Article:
Political and legal risks
Sugar market regime
In June 2013, the member states of the EU, the European Parliament and the European Commission decided to extend the sugar market regime in its current form until the end of the sugar marketing year 2016/2017 on 30 September 2017. Up to this point, the sugar market regime remains the operating framework for the EU sugar industry. At the same time, the European Council, Parliament and Commission voted to let the sugar market regime in its current form expire thereafter. The quotas for sugar and isoglucose as well as the minimum price for sugar beet will therefore be abolished at the beginning of the sugar marketing year 2017/2018. The end of the quota system also means the end of the WTO export limit, presently set at 1.37 million tonnes. Finland is still allowed to pay its beet farmers a national subsidy of EUR 350 per hectare.
The abolition of quotas for sugar and isoglucose will have a considerable impact on the EU sugar market. It is to be expected that, without a quota system, the production of isoglucose in the EU will increase, resulting in sugar being crowded out. The European Commission and other market observers anticipate that between two and three million tonnes of isoglucose could be marketed in the EU in future, compared with around 700,000 tonnes today. Some sugar producers have also already announced their intention to expand production. Increased supplies of sugar will heighten competition even further.
In order to prepare for the changing environment as well as possible, Nordzucker is working continuously to improve its competitiveness. One important area is to increase the efficiency of sugar beet cultivation compared with alternative crops. Nordzucker is pooling all of its activities to boost farmers’ productivity in the 20 · 20 · 20 project. The Profitability plus efficiency programme was completed successfully in 2013/2014, and other steps are to follow. In future, the activities will continue to focus on increasing energy efficiency. All areas of the company and all functions are preparing intensively for the end of the sugar market regime in 2017.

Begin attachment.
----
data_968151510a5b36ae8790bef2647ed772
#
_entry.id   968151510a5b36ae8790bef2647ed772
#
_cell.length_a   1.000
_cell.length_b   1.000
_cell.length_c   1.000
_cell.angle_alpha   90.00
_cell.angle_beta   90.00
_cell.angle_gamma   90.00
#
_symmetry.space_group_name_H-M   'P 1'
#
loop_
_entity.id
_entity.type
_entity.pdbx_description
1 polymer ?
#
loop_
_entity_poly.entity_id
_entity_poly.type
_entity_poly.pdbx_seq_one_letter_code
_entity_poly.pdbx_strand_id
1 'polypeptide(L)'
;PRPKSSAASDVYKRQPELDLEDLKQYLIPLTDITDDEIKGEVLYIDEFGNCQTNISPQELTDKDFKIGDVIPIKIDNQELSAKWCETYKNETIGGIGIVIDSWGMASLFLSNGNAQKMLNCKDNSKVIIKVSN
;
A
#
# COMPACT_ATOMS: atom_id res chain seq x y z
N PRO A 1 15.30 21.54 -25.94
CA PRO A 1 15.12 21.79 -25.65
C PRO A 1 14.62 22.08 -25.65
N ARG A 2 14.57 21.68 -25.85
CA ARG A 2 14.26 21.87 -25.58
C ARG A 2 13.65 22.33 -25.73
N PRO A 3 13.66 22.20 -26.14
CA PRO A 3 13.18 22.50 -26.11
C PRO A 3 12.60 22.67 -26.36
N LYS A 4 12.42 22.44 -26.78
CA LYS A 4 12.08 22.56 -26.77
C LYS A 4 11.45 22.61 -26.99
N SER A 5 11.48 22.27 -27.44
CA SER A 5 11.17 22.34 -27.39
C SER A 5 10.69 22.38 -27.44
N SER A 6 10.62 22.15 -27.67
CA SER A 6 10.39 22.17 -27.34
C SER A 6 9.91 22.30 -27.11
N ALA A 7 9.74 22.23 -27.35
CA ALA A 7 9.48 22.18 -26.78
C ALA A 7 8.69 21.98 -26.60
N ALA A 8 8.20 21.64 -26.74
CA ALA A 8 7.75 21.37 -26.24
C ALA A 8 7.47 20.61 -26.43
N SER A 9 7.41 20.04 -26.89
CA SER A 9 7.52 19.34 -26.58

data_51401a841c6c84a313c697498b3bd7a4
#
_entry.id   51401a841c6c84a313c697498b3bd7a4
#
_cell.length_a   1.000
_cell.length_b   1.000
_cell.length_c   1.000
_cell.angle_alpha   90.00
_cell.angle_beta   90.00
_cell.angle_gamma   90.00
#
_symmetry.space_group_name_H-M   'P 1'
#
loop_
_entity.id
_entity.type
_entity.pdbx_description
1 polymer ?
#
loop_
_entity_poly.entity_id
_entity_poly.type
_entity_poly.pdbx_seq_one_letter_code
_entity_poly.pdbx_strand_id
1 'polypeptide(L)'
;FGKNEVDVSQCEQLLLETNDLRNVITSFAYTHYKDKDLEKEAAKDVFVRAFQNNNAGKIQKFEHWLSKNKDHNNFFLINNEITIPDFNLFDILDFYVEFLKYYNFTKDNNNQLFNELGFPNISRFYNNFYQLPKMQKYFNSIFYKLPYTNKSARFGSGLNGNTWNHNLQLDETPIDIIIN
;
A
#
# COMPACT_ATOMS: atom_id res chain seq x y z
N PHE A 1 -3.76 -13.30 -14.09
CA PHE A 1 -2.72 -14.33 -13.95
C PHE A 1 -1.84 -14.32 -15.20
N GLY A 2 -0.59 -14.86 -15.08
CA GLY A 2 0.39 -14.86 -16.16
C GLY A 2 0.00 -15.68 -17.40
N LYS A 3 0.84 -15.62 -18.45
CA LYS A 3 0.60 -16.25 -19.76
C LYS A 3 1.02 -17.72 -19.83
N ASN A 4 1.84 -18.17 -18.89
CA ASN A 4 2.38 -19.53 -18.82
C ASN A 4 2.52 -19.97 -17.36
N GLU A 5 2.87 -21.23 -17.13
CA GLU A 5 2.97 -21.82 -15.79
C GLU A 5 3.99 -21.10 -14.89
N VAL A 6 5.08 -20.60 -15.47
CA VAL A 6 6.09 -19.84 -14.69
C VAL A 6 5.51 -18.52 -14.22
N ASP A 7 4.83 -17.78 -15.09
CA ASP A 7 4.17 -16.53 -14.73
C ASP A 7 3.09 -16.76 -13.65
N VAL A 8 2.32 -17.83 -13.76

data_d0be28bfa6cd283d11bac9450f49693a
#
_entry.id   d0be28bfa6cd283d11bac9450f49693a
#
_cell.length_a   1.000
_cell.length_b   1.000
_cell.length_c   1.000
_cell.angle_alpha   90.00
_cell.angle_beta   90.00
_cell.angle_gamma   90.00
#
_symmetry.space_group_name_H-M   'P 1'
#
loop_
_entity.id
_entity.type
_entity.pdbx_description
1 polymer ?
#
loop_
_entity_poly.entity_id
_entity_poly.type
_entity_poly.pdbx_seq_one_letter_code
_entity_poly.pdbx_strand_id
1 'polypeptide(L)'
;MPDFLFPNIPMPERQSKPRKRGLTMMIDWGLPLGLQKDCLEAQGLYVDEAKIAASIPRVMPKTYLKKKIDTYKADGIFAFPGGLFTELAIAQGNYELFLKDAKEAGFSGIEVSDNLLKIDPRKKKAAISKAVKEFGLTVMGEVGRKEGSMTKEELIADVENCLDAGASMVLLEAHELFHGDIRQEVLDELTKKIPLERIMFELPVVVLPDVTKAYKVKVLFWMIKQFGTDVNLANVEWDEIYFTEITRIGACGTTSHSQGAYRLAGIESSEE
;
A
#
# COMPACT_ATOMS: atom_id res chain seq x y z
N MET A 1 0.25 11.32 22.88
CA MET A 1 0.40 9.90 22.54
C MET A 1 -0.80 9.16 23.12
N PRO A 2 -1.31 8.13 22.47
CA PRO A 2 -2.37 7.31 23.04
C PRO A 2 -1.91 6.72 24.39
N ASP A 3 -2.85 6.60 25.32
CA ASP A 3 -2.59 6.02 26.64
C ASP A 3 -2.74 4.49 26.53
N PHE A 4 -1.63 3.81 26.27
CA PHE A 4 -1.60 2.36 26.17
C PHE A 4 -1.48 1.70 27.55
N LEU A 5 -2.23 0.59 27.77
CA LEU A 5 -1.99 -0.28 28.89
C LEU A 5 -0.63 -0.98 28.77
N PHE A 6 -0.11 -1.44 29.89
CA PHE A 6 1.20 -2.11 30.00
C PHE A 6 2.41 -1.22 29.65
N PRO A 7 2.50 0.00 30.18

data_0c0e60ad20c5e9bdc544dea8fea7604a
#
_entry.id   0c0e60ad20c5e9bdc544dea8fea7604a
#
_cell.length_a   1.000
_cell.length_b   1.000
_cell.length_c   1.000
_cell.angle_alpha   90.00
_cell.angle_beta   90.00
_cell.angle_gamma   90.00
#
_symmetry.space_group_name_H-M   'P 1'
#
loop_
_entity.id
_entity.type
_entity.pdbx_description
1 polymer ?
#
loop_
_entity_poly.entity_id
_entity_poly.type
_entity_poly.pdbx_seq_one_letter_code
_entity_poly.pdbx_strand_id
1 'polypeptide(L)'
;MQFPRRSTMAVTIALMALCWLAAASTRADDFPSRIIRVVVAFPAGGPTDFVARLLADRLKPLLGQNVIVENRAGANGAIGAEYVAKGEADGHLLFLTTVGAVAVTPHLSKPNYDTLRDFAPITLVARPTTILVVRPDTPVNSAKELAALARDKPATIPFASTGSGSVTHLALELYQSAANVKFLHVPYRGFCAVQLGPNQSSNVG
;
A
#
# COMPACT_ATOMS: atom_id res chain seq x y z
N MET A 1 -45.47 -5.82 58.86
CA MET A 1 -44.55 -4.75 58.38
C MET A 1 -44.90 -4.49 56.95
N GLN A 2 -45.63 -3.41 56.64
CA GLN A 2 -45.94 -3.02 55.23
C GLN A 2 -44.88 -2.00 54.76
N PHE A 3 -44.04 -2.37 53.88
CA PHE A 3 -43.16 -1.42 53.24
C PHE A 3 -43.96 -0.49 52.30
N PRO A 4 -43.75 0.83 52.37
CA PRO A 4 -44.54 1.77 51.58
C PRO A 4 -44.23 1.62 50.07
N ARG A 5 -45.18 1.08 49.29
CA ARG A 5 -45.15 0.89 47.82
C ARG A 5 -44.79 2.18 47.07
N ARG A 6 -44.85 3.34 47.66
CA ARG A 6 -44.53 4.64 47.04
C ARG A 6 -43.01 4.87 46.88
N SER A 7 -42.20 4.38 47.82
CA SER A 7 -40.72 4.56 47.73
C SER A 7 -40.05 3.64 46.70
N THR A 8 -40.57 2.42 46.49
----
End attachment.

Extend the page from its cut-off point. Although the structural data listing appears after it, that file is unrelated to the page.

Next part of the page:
The Doha round of WTO negotiations resulted in the first resolutions at the conference of ministers held in December 2013 in Bali. These resolutions have no effect on the EU sugar sector, however. They mainly relate to the administration of tariff quotas and stockpiling in developing countries. It was also agreed to abolish all export subsidies for agricultural products “in the foreseeable future”. This also plays no role for the EU, because export subsidies have already been phased out.
By contrast, there was no discussion and no decision in Bali on a possible reduction of import duties in the agricultural sector. The intention is nonetheless to try and establish a timetable for discussing this matter in the course of 2014. No resolutions are generally expected before 2016, however.
Reducing protection against imports without taking the special interests of the sugar industry into account would make competition in the EU even more intense than is already the case following the abolition of the sugar market regime. Import duties protect the European sugar industry from imports from big sugar-exporting countries in excess of those volumes that enter the European market at reduced rates or duty-free via preferential agreements with least developed countries (LDC) or bilateral trade agreements. Without these safeguards, the imports to the EU would only be determined by global market prices. This global market price is often affected by sales of surplus produce and state programmes, making it a price influenced by state aid. At the same time, reducing import duties would make prices in the EU even more volatile. Nordzucker and its European competitors are campaigning for these external safeguards to be maintained in their current form. In parallel, the company is also using the measures described in the section above to prepare for the possibility that import duties are reduced even further.